READING BETWEEN THE LINES
By Lance Selfa | March 29, 2002 | Page 9
THE NATIONAL Mobilization for Colombia's weekend of events on April 19-22 will make a major statement against Bush's war--and for our right to dissent.
The biggest and broadest demonstration is needed to protest the escalating war in Colombia. But as activists mobilize, a debate about how best to build a movement against U.S. intervention has arisen.
The debate centers on the National Mobilization's insistence that organizations wanting to join the protest must endorse a six-point mission statement (see www.colombiamobilization.org/endorse_add.php).
Virtually anyone opposed to U.S. meddling in Colombia can agree with the main points--ending U.S. intervention in Colombia, ending the "war on drugs," funding drug treatment programs, supporting "sustainable economic development," and supporting refugees from the conflict.
But the sixth point reads: "We are committed to nonviolence in our own actions as well as supporting exclusively nonviolent, negotiated political solutions to the conflict in Colombia. We do not support or endorse any armed actor in the Colombian conflict."
Coupled with a preamble that states, "While we welcome and depend on the active participation of individuals and the solidarity of international activists, 'membership' is limited to U.S.-based organizations," the mission statement applies a political litmus test.
Opponents of U.S. intervention can--and should--have all sorts of views on the best strategies for change in Colombia. For example, this newspaper has been highly critical of the politics and strategy of the left-wing guerrilla organizations in Colombia, such as the Revolutionary Armed Forces of Colombia.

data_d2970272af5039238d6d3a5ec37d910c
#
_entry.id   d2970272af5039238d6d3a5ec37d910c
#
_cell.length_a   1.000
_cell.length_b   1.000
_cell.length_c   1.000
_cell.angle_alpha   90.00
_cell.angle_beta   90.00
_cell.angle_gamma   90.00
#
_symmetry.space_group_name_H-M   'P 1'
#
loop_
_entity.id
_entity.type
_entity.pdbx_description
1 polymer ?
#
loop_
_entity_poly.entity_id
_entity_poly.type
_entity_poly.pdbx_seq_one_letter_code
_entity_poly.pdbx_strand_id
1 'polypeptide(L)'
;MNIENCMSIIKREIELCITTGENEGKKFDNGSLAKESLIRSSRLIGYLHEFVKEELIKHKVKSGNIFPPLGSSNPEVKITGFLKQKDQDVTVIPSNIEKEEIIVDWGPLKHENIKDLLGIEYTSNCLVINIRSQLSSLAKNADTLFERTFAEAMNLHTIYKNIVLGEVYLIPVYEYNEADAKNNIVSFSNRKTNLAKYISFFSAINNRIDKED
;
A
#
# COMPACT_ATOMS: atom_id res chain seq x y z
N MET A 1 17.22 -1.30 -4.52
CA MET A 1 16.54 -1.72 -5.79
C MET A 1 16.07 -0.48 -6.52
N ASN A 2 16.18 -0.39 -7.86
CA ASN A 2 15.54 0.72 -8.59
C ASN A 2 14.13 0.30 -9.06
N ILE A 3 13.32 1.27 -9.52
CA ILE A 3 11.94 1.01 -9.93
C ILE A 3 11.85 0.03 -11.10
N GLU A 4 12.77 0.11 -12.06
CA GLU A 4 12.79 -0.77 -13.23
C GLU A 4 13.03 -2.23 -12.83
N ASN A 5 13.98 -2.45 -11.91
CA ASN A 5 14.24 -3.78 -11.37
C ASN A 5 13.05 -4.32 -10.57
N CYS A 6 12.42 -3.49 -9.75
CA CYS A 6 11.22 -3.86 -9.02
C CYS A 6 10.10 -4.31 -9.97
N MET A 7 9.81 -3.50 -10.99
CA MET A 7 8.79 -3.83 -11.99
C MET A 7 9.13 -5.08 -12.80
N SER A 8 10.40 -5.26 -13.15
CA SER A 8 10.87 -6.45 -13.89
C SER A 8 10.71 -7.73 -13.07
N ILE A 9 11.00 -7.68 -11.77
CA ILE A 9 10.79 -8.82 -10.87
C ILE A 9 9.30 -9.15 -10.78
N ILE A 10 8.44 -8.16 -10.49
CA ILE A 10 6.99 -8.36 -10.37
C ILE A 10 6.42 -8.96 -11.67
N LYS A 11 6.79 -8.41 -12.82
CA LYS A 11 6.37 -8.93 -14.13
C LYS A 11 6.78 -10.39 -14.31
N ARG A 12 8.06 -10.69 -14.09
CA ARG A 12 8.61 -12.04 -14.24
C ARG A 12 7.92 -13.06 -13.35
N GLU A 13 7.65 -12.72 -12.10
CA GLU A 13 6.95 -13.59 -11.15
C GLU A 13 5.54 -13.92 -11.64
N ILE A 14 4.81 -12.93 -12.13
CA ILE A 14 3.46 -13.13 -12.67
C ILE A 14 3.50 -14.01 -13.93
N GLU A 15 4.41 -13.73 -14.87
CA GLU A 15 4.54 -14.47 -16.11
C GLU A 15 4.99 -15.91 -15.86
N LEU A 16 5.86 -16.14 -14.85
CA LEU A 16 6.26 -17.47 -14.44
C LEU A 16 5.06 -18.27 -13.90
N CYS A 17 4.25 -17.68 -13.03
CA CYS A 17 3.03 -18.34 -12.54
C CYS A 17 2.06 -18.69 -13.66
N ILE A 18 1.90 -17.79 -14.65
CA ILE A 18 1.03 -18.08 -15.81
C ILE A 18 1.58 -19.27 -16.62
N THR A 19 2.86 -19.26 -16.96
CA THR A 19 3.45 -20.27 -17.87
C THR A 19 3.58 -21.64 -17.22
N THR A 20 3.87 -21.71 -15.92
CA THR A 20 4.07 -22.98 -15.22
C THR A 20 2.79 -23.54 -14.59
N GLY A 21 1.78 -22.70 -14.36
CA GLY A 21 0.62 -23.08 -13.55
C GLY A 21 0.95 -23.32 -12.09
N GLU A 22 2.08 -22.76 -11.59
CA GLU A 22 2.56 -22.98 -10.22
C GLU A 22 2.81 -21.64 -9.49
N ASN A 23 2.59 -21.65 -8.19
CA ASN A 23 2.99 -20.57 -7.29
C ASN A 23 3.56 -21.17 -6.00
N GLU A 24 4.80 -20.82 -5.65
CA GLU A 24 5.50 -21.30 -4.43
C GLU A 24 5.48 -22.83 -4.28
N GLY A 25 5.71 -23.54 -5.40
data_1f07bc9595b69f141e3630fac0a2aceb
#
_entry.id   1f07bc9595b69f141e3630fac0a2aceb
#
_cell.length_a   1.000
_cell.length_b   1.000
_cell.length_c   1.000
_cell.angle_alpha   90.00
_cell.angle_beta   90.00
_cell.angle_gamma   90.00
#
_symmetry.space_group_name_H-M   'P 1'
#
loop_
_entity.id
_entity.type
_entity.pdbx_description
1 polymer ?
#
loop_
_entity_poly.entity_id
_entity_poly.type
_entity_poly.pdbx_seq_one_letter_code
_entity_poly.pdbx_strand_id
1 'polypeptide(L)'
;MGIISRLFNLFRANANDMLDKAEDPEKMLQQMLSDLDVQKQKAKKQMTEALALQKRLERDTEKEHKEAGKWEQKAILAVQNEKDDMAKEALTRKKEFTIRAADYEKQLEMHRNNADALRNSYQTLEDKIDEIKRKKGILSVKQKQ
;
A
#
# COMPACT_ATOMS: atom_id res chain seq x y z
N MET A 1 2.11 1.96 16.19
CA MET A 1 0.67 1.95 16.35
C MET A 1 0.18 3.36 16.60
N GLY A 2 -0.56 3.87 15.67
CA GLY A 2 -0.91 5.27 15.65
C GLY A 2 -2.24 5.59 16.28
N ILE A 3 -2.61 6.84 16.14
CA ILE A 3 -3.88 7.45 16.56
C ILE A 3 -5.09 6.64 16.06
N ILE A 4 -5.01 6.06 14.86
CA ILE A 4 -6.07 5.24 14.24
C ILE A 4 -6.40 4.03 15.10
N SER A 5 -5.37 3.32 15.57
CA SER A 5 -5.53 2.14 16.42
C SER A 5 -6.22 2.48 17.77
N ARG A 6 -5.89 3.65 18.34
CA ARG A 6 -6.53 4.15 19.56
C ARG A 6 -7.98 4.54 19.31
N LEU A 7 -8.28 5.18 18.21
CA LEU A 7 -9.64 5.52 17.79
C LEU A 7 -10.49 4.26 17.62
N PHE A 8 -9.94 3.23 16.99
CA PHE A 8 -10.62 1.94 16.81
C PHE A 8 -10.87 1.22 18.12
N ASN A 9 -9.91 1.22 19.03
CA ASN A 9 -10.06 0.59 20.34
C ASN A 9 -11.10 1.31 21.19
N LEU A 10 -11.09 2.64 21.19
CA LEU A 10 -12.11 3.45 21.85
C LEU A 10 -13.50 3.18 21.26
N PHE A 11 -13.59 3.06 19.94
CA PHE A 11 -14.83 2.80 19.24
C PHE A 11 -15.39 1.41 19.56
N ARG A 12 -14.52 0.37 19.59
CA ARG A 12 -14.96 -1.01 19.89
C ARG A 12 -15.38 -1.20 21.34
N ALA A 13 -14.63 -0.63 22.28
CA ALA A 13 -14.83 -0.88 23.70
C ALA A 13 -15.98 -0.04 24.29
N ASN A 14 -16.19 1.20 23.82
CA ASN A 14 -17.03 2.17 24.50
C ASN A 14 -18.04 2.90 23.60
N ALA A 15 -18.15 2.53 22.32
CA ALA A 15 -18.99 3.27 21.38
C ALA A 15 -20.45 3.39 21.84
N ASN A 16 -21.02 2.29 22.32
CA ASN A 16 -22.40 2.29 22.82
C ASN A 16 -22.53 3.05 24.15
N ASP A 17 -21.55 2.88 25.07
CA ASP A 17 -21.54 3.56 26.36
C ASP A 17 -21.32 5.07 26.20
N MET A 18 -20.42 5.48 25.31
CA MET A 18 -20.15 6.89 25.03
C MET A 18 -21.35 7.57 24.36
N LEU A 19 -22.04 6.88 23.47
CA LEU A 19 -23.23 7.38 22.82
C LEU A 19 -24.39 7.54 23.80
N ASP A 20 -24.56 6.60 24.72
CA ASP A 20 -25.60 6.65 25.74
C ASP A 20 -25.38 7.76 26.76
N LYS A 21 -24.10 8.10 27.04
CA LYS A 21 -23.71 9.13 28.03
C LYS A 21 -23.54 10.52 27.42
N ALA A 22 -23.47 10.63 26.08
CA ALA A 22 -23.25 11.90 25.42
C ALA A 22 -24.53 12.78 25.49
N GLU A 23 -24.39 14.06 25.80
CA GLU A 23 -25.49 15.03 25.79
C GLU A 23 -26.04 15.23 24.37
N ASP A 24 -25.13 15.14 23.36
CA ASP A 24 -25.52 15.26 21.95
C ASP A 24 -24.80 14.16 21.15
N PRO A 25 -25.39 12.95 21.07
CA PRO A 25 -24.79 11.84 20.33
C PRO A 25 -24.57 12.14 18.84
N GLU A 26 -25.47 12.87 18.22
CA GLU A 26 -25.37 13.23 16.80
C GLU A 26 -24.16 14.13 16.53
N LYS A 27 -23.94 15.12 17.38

But our main task is to stop U.S. intervention. That should be the only rallying point for the demonstrations in Washington.
Requiring opponents of intervention to endorse "exclusively nonviolent, negotiated political solutions" flies in the face of reality in Colombia. The main "armed actors" in the country today are the government--backed to the hilt by the U.S.--and right-wing paramilitaries in bed with the military.
These forces have killed three-quarters of the more than 40,000 people who have died in the country's civil war. They murder hundreds of nonviolent trade unionists every year.
On several occasions in the last three decades, guerrilla organizations have agreed to "negotiated political solutions" and laid down their arms to participate in the political system. Each time, paramilitaries have murdered hundreds of the ex-guerrilla militants.
So, for many activists in Colombia, armed self-defense is a matter of survival. Thus, it takes a certain amount of arrogance for a U.S. solidarity group to deny membership to Colombians, while at the same time pronouncing on what they believe is the only viable solution to the struggle in Colombia.
One doesn't have to endorse the politics or tactics of any one group in Colombia to acknowledge their right to defend themselves when death squads or government forces attack them.
Would the leaders of the National Mobilization have made the same demands of Jewish fighters against the Nazis in the Warsaw Ghetto?
Like antiwar activists who feel compelled to emphasize their patriotism, Mobilization leaders seem to think that supporting an exclusively nonviolent strategy in Colombia will stop right-wingers from labeling them "supporters of terrorism."
They are mistaken. If Bush's GOP henchmen are willing to compare Senate Majority Leader Tom Daschle to Saddam Hussein, genuine critics of the U.S. war drive can expect much worse.
A movement that stands up to these slanders and points the finger at the real terrorists--the Colombian government and its U.S. backers--can give confidence to wider layers of people to oppose the U.S. war in Colombia.
But a movement that insists on a pacifist litmus test will remain restricted to the already convinced.